'We Are Not Dead Yet': Passengers Text Loved Ones While Trapped on South Korean Sinking Ferry

( [email protected] ) Apr 17, 2014 06:03 PM EDT
Text messages sent from passengers moments before a ferry sunk off the coast of South Korea reveal the magnitude of the harrowing situation occurring within the boat

Text messages sent from students trapped in the sinking ferry off the coast of South Korea reveal the devastating magnitude of the situation within the vessel.

Passengers waiting for rescue anxiously reached for their phones, sending texts messages to their loved ones as the boat slowly filled with water.

"Dad, don't worry. I've got a life vest on and we're huddled together," one 18-year-old student only known as "Shin" texted her father, Korean news station MBC News reports.

The father replied: "I know the rescue is underway but make your way out if you can."

"Dad, I can't walk out," she replied. "The corridor is full of kids, and it's too tilted."

Shin is one among the 287 currently missing.

Another exchange was between a student and his mother.  

It read: 'No phone connection so there is no Internet connection. So just sending text message.

According to CNN, the text went on: 'There are few people on the ship, can't see a thing, it's totally dark. So there are few men and women, women are screaming, and we are not dead yet, so please send along this message."

The ferry, identified as the Sewol, was venturing to the southern island of Jeju when it sent a distress call as it began tipping sideways. The passengers included more than 300 students on a field trip from Danwon High School in Ansan, near Seoul.

Another student texted his mother, who reportedly didn't know the ferry was in danger.

"Mom, I might not be able to tell you in person. I love you," the student texted, according to MBC.

"Me too, son. I love you," the mother texted back, followed with three heart symbols.

Fortunately, that student was among the 179 people who have been rescued, MBC reported.

Survivors recall a nightmarish of unfolding events, as people slid along the floor of ship, ramming into one another.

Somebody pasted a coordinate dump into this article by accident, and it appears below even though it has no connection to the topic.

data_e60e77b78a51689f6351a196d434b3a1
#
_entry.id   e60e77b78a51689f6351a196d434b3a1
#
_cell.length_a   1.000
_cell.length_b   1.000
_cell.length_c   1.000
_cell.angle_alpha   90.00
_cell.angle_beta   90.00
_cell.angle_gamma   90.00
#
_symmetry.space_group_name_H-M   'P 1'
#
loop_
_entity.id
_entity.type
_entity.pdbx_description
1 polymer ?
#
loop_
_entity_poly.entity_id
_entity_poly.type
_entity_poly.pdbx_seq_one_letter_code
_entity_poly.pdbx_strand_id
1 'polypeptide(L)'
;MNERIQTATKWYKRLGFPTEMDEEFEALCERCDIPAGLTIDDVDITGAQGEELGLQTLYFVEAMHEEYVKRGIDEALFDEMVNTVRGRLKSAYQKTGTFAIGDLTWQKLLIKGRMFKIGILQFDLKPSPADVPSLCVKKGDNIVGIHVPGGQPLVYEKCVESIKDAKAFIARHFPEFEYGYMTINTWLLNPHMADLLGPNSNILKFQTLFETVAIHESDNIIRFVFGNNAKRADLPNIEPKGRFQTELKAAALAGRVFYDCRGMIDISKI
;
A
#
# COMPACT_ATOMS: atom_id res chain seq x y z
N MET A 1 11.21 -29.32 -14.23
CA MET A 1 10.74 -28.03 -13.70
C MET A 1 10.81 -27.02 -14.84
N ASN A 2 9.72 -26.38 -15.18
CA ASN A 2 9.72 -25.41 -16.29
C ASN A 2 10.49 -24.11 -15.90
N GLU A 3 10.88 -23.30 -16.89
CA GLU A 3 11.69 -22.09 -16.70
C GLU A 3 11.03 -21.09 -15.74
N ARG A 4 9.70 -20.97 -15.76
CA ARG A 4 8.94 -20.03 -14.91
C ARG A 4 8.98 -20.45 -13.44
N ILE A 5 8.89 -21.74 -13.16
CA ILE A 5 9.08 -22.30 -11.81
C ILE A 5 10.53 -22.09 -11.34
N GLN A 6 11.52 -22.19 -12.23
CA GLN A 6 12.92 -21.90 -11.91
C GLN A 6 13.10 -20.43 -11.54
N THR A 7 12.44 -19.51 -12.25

"The ship began tilting all of a sudden, and then people started skidding down from above," rescued passenger Young-Ja Shin told SBS News. "There was a railing, so I held onto it, but I then got hit by one of the falling people and we got pushed down to the bottom."

"It took about 10 seconds to tilt over, and then I began sliding from end to end," rescued passenger Eun-Bok Jang, 50, told SBS News. "I got hit on my side and then I couldn't breathe."

Water began rushing in when the vessel turned completely over, creating mass confusion, Jang said.

Although many passengers put on life vests and escaped outside, the ship had already sunk considerably, so there were few exits that could be used for escape, rescued passengers reported.

"When we were making our way out, the wall was almost all water, and it was completely submerged up to the third floor," survivor In-Hwan Kang, 58, told MBC.

So-Hyun Kim, one of the teachers accompanying the students So-Hyun Kim, said she at first she stayed in her cabin but attempted an escape when the water came rushing in.

"I couldn't go anywhere. I didn't have the strength to climb further up," Kim told SBS News. "There was an open emergency exit, so another teacher and I decided to just fall and swim our way toward it. I fell and hit a railing, and that's when I was rescued."

ABC News reports that when darkness fell, the ferry filled with water, displaying only rudder as the vessel sank beneath the water. Rescue teams stopped searching for the missing individuals at about 7 p.m. "due to strong currents and poor visibility," and resumed their search around 12:30 a.m.

Of the 475 passengers on board the ferry, 179 were rescued. Another 287 are currently listed as missing and 9 reported dead.